Home buyer's Guide to Better Credit
You might think that the home buying process starts with getting pre-approved by a lender or with choosing a real estate agent. In reality, the home buying process starts and ends with your finances. To propel your dreams of homeownership forward, considering your credit score is a must along with the type of lender for which you'll qualify in Rhinelander, Wisconsin.
A FICO score is a collection of your years of credit history based on a model developed by Fair Isaac and Company. Most people traditionally have a score of 600, but scores range from 300 to 850. Even though more people these days are experiencing job loss and delinquent credit cards, FICO scores aren't necessarily adjusted "on a curve." A low score is just that and often means you can't get credit extended to you in the form of a mortgage loan. Some of the factors in calculating your FICO score include:
- Types of Credit — Do you have a healthy mix of loans and credit cards?
- Payment History — How often do you make late payments?
- Credit to Debt Ratio — How much do you owe versus your available credit?
- Credit Inquiries — Do you have too many open accounts?
In reviewing your credit history, you'll see that you actually have three reports. Experian, Equifax and TransUnion — three of the major credit reporting agencies — use a slightly different systems to calculate your credit rating. FICO is used by Experian. Equifax's model is called BEACON and TransUnion uses EMPIRICA. Because of this, you have three scores, one for each scoring model.
When you apply for a mortgage or any other loan, lenders want to make sure that extending a loan to you isn't a problem. Your FICO score gives lenders a view of what type of borrower you'll be solely because of your credit history. You'll need a score of at least 700 to get a decent interest rate. If your score is lower, you can still qualify for a loan, but the interest accrued over time could be more than double the amount of someone having a near perfect FICO score.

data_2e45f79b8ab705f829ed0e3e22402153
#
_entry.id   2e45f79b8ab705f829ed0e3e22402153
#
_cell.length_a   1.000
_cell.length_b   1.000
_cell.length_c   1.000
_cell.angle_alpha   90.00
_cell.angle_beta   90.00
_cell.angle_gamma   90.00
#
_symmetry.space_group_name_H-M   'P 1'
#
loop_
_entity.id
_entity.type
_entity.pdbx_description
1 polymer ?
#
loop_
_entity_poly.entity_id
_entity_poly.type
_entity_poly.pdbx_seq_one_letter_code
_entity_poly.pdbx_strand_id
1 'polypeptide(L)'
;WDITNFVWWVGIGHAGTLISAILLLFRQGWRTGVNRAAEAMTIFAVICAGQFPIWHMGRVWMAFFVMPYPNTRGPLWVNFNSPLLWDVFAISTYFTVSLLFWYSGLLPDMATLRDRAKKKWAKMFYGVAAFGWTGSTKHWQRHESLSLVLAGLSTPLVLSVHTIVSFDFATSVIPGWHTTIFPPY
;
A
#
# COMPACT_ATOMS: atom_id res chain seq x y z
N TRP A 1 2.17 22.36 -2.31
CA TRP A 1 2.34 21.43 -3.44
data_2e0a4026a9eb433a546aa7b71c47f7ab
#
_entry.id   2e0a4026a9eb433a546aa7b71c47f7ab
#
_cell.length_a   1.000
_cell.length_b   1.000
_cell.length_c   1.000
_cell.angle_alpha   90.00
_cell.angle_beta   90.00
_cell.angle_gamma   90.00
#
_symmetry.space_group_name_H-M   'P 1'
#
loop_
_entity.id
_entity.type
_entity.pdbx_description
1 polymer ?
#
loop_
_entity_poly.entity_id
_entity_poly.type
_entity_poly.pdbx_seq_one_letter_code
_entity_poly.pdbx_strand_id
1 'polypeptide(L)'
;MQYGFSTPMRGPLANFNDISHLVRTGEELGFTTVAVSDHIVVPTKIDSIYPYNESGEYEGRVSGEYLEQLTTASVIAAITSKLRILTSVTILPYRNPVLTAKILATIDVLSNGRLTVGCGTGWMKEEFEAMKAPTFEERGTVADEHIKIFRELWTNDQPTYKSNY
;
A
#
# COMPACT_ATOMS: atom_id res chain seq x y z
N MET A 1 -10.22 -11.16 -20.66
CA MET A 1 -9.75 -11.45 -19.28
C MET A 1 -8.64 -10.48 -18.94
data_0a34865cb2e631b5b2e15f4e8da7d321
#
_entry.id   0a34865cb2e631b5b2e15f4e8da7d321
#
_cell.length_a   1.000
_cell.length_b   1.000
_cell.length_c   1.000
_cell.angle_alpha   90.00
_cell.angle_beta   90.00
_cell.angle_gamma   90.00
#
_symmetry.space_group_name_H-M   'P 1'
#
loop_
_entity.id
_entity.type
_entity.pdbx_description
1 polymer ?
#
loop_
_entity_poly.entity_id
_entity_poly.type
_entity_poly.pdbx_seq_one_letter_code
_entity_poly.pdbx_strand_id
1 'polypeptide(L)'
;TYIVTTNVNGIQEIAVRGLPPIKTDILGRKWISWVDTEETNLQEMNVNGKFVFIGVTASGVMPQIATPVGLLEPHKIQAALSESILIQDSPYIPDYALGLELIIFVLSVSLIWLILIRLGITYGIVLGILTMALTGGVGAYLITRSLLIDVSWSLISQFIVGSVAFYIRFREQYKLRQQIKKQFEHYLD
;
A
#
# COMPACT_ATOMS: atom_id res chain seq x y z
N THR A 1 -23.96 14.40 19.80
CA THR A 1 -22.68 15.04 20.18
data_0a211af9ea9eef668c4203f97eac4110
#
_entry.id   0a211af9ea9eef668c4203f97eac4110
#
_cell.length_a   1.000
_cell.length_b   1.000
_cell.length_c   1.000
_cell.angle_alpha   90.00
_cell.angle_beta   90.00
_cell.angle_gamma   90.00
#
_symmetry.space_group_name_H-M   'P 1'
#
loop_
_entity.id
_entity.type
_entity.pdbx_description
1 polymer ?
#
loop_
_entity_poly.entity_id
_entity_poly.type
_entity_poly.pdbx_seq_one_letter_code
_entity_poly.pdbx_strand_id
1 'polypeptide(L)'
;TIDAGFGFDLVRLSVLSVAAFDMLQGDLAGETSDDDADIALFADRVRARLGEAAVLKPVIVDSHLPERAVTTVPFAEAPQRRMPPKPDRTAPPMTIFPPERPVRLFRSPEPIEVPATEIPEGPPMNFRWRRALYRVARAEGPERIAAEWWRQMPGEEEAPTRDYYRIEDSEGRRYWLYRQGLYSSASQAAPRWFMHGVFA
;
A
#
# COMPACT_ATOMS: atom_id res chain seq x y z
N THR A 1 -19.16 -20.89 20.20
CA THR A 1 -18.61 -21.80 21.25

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There are ways to raise your score. Improving your FICO score takes time. It can be difficult to make a significant stride change in your number with quick fixes, but your score can improve in a year or two by monitoring your credit report and by using credit extended to you to raise your score, instead of ruin it. The most important thing is to know your FICO score. You'll improve your credit score by using these pointers:
- Spread your debt around. At first, this doesn't seem like a good idea. But, you steer clear of having one card that is at the maximum and have your remaining cards at a zero balance. It's better to have each of your cards at an even balance than to have the most of your debt sitting on one card.
- Apply for gas station cards or store credit. For those who have no credit or less-than-stellar credit, department store credit cards and gas credit cards are ways to improve credit, increase your spending limits and have a solid payment history, which will raise your credit. You should always avoid charging a large balance for more than a couple of billing cycles because these types of cards more than likely have a surprising interest rate.
- Keep your cards active. Whether you're just getting started with credit, or if you've got older cards, use your cards so that your accounts maintain an active status. But, pay them off in one or two payments.
- Keep up with payments. Payment history is a big factor in your FICO score. It's where people who have recently experienced job loss see the biggest dip in their credit score. Yes, it takes longer to build up your credit this way, but it's the surest way to prove that you're able to make payments to a bank.
- Correct your credit report. If you find incorrect items on your credit report, contact the bureau asking that the item be removed. If you have a common name or the same name as a family member, you'll want to pay extra attention to make sure the activity reported is correct.
Now that you're better informed about credit reporting, you'll be able to successfully take the first steps to homeownership, and that is improving your FICO score. Know that when it's time to apply for a loan to purchase a home, you'll want to keep your credit inquiries within a two-week window to avoid adverse effects on your credit score. With the help of KEY INSIGHT, LLC Real Estate Services, shopping for a mortgage can be a stress-free experience so you, too, can achieve home ownership.
To learn more, visit www.myFICO.com, Fair Isaac's informational site and review your credit history for free at www.annualcreditreport.com. And, for a small payment, you can get your FICO score from each bureau on their websites: www.equifax.com, www.experian.com and www.transunion.com.
I work with all tiers of credit scores and can help you settle into home ownership with the best lender for you. E-mail me at email@example.com or call 715-362-5151 for additional information.